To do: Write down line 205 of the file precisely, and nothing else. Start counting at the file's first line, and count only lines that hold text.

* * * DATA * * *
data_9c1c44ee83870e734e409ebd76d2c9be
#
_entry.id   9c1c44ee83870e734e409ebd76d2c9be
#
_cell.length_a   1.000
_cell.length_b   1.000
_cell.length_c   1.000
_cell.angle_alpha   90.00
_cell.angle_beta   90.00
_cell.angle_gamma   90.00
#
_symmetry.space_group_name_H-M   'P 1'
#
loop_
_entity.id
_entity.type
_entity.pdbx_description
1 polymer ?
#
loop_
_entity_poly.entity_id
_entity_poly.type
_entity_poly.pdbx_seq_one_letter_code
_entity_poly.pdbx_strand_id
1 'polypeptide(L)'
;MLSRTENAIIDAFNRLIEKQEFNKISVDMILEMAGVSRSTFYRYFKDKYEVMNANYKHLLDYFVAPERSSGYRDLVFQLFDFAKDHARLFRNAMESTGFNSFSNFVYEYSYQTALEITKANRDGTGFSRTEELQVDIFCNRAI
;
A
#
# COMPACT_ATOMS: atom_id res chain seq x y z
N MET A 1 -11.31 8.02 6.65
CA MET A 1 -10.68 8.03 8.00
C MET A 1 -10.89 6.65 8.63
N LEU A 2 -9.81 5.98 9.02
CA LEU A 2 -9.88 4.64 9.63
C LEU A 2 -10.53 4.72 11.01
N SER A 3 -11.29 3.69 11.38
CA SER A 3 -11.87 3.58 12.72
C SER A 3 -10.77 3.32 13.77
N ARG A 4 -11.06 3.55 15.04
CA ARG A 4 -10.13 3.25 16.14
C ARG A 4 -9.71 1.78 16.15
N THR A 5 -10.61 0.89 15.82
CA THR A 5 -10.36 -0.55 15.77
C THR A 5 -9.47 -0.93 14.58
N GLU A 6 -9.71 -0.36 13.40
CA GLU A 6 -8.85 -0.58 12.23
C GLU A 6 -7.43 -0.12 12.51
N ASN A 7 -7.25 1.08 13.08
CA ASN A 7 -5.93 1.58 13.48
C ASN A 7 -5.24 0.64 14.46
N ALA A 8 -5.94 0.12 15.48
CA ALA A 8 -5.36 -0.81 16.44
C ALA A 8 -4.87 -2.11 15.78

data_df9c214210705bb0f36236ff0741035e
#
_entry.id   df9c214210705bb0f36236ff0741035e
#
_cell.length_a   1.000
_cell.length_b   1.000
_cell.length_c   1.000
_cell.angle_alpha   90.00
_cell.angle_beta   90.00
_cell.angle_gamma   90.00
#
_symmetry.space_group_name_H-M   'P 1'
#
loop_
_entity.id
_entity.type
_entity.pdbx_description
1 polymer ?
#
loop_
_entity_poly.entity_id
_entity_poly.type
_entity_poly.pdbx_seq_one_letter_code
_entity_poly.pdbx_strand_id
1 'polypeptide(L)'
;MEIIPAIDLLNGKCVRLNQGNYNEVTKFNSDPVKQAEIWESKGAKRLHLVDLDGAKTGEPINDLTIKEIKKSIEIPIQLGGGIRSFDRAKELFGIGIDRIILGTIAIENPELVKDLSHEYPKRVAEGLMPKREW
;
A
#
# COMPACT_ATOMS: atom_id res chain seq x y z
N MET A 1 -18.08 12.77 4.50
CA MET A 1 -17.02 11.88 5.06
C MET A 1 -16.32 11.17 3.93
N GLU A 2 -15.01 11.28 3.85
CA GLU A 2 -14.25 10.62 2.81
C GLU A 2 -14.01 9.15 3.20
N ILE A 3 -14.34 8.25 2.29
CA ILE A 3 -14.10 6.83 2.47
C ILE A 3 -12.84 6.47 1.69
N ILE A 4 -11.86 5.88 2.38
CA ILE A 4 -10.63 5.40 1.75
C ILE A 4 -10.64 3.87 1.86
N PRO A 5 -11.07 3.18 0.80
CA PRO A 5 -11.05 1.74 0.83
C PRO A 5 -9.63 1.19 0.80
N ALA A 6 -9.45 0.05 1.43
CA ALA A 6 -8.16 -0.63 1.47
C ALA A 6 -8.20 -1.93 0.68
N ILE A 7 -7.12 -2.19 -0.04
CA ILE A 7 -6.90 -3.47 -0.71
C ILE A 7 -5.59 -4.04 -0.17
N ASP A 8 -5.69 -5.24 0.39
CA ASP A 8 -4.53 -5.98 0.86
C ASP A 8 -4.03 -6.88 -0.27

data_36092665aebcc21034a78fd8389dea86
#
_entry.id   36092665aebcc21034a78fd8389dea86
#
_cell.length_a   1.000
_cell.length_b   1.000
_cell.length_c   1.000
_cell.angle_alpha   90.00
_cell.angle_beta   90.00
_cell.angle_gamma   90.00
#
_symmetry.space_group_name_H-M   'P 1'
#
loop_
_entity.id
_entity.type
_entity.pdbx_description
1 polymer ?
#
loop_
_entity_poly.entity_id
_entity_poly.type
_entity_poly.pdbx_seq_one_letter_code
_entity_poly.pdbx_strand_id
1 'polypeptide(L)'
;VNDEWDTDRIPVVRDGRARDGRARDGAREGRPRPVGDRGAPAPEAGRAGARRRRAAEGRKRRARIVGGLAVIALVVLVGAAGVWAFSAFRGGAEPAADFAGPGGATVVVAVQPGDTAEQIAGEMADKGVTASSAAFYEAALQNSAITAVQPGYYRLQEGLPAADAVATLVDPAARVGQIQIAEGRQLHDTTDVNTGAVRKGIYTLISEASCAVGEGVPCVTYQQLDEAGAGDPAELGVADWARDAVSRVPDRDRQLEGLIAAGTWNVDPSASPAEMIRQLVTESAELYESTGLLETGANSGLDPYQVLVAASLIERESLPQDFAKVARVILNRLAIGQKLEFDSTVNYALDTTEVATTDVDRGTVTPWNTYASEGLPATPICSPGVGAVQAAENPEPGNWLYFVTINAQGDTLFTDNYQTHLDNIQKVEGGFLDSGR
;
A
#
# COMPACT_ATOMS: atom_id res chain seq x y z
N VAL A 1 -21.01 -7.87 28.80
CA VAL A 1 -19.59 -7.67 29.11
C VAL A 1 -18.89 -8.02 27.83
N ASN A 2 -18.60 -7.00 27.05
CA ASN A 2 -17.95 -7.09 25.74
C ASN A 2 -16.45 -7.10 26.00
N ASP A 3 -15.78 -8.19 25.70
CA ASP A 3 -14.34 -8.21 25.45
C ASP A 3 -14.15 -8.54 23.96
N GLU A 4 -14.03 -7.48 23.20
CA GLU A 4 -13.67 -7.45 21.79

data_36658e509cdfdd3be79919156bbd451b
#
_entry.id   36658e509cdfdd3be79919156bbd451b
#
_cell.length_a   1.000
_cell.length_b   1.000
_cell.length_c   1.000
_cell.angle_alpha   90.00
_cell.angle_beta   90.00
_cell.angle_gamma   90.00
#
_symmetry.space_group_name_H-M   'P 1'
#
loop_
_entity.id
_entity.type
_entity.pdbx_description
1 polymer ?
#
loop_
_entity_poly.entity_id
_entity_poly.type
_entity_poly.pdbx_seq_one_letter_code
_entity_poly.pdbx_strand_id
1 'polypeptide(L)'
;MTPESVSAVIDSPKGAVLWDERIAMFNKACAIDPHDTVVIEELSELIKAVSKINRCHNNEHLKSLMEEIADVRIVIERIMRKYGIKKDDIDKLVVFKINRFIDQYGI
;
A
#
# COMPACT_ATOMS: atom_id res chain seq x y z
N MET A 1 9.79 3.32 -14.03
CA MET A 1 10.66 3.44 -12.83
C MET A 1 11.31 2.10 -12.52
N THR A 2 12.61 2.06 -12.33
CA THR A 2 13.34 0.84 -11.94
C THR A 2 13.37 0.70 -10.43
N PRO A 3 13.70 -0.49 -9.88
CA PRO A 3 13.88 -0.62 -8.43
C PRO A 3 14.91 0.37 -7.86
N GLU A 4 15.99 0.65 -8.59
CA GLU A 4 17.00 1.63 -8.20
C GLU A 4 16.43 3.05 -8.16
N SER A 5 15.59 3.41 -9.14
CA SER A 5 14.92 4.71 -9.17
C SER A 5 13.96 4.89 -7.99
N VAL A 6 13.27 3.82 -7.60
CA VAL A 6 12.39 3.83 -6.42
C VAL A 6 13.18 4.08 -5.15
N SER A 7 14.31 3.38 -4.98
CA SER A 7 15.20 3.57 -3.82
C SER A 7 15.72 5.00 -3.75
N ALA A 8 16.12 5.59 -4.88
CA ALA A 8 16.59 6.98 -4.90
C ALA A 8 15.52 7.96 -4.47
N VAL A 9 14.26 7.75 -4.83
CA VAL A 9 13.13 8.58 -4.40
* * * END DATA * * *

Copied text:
CA VAL A 9 13.13 8.58 -4.40